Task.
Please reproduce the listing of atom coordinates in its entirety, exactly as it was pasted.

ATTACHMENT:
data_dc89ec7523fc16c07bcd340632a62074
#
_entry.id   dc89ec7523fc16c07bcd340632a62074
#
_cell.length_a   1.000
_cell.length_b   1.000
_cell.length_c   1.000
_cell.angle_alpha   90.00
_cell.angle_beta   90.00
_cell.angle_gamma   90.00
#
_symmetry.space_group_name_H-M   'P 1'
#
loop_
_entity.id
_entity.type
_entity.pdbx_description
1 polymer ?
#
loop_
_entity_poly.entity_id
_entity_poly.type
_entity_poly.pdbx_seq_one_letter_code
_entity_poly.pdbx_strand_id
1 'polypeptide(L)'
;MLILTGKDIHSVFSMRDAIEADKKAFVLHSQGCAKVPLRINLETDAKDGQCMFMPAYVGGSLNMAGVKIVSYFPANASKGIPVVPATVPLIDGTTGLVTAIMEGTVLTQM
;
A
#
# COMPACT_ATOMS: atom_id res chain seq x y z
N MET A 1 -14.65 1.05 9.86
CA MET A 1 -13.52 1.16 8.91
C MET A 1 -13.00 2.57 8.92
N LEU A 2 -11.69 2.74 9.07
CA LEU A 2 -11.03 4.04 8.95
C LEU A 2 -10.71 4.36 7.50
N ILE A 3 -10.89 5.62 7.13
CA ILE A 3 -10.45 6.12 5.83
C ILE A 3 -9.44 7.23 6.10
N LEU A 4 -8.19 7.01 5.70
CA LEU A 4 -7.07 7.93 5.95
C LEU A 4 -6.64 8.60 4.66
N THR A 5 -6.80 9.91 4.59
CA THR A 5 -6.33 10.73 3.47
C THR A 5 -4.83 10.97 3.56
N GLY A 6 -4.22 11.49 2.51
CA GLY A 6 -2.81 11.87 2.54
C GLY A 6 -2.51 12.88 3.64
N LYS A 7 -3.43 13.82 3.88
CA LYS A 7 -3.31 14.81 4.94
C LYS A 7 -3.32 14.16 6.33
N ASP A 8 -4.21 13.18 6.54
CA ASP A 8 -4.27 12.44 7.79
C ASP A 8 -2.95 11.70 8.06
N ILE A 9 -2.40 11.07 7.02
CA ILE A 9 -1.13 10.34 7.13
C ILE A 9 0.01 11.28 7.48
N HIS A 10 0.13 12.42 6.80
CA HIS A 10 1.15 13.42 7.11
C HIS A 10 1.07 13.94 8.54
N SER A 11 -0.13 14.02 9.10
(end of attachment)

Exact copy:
data_dc89ec7523fc16c07bcd340632a62074
#
_entry.id   dc89ec7523fc16c07bcd340632a62074
#
_cell.length_a   1.000
_cell.length_b   1.000
_cell.length_c   1.000
_cell.angle_alpha   90.00
_cell.angle_beta   90.00
_cell.angle_gamma   90.00
#
_symmetry.space_group_name_H-M   'P 1'
#
loop_
_entity.id
_entity.type
_entity.pdbx_description
1 polymer ?
#
loop_
_entity_poly.entity_id
_entity_poly.type
_entity_poly.pdbx_seq_one_letter_code
_entity_poly.pdbx_strand_id
1 'polypeptide(L)'
;MLILTGKDIHSVFSMRDAIEADKKAFVLHSQGCAKVPLRINLETDAKDGQCMFMPAYVGGSLNMAGVKIVSYFPANASKGIPVVPATVPLIDGTTGLVTAIMEGTVLTQM
;
A
#
# COMPACT_ATOMS: atom_id res chain seq x y z
N MET A 1 -14.65 1.05 9.86
CA MET A 1 -13.52 1.16 8.91
C MET A 1 -13.00 2.57 8.92
N LEU A 2 -11.69 2.74 9.07
CA LEU A 2 -11.03 4.04 8.95
C LEU A 2 -10.71 4.36 7.50
N ILE A 3 -10.89 5.62 7.13
CA ILE A 3 -10.45 6.12 5.83
C ILE A 3 -9.44 7.23 6.10
N LEU A 4 -8.19 7.01 5.70
CA LEU A 4 -7.07 7.93 5.95
C LEU A 4 -6.64 8.60 4.66
N THR A 5 -6.80 9.91 4.59
CA THR A 5 -6.33 10.73 3.47
C THR A 5 -4.83 10.97 3.56
N GLY A 6 -4.22 11.49 2.51
CA GLY A 6 -2.81 11.87 2.54
C GLY A 6 -2.51 12.88 3.64
N LYS A 7 -3.43 13.82 3.88
CA LYS A 7 -3.31 14.81 4.94
C LYS A 7 -3.32 14.16 6.33
N ASP A 8 -4.21 13.18 6.54
CA ASP A 8 -4.27 12.44 7.79
C ASP A 8 -2.95 11.70 8.06
N ILE A 9 -2.40 11.07 7.02
CA ILE A 9 -1.13 10.34 7.13
C ILE A 9 0.01 11.28 7.48
N HIS A 10 0.13 12.42 6.80
CA HIS A 10 1.15 13.42 7.11
C HIS A 10 1.07 13.94 8.54
N SER A 11 -0.13 14.02 9.10